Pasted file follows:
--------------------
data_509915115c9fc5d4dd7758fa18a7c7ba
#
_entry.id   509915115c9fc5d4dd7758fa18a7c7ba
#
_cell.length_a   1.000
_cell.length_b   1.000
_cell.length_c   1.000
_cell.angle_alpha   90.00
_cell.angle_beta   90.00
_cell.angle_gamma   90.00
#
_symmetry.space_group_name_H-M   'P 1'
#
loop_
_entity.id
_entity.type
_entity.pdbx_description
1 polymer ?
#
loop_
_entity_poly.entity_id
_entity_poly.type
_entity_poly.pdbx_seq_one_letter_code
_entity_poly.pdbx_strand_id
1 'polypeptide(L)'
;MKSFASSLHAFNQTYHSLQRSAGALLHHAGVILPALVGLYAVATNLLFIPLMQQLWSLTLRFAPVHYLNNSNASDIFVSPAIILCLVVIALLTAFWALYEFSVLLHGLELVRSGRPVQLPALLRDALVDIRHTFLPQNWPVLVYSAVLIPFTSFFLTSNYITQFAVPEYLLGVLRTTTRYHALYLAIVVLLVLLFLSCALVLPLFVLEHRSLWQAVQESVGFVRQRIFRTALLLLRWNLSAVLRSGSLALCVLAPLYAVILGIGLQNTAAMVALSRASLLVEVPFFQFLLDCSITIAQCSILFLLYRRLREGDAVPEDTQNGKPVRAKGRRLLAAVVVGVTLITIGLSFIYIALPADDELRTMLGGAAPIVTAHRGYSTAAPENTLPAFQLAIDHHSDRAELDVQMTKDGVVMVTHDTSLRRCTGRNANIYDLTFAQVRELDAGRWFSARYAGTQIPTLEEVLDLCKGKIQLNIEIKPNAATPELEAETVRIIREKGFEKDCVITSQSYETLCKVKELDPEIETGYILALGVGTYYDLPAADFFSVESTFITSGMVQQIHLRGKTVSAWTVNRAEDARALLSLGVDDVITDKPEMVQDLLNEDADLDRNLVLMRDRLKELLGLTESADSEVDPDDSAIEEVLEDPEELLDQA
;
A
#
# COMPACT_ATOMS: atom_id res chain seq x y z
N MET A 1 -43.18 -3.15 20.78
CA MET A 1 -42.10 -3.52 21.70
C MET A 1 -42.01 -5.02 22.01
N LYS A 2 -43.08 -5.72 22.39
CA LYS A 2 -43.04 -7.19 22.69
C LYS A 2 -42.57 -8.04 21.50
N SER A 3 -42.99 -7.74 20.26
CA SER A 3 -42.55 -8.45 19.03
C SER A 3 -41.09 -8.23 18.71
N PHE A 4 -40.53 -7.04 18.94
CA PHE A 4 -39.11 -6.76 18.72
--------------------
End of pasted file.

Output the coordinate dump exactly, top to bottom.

data_509915115c9fc5d4dd7758fa18a7c7ba
#
_entry.id   509915115c9fc5d4dd7758fa18a7c7ba
#
_cell.length_a   1.000
_cell.length_b   1.000
_cell.length_c   1.000
_cell.angle_alpha   90.00
_cell.angle_beta   90.00
_cell.angle_gamma   90.00
#
_symmetry.space_group_name_H-M   'P 1'
#
loop_
_entity.id
_entity.type
_entity.pdbx_description
1 polymer ?
#
loop_
_entity_poly.entity_id
_entity_poly.type
_entity_poly.pdbx_seq_one_letter_code
_entity_poly.pdbx_strand_id
1 'polypeptide(L)'
;MKSFASSLHAFNQTYHSLQRSAGALLHHAGVILPALVGLYAVATNLLFIPLMQQLWSLTLRFAPVHYLNNSNASDIFVSPAIILCLVVIALLTAFWALYEFSVLLHGLELVRSGRPVQLPALLRDALVDIRHTFLPQNWPVLVYSAVLIPFTSFFLTSNYITQFAVPEYLLGVLRTTTRYHALYLAIVVLLVLLFLSCALVLPLFVLEHRSLWQAVQESVGFVRQRIFRTALLLLRWNLSAVLRSGSLALCVLAPLYAVILGIGLQNTAAMVALSRASLLVEVPFFQFLLDCSITIAQCSILFLLYRRLREGDAVPEDTQNGKPVRAKGRRLLAAVVVGVTLITIGLSFIYIALPADDELRTMLGGAAPIVTAHRGYSTAAPENTLPAFQLAIDHHSDRAELDVQMTKDGVVMVTHDTSLRRCTGRNANIYDLTFAQVRELDAGRWFSARYAGTQIPTLEEVLDLCKGKIQLNIEIKPNAATPELEAETVRIIREKGFEKDCVITSQSYETLCKVKELDPEIETGYILALGVGTYYDLPAADFFSVESTFITSGMVQQIHLRGKTVSAWTVNRAEDARALLSLGVDDVITDKPEMVQDLLNEDADLDRNLVLMRDRLKELLGLTESADSEVDPDDSAIEEVLEDPEELLDQA
;
A
#
# COMPACT_ATOMS: atom_id res chain seq x y z
N MET A 1 -43.18 -3.15 20.78
CA MET A 1 -42.10 -3.52 21.70
C MET A 1 -42.01 -5.02 22.01
N LYS A 2 -43.08 -5.72 22.39
CA LYS A 2 -43.04 -7.19 22.69
C LYS A 2 -42.57 -8.04 21.50
N SER A 3 -42.99 -7.74 20.26
CA SER A 3 -42.55 -8.45 19.03
C SER A 3 -41.09 -8.23 18.71
N PHE A 4 -40.53 -7.04 18.94
CA PHE A 4 -39.11 -6.76 18.72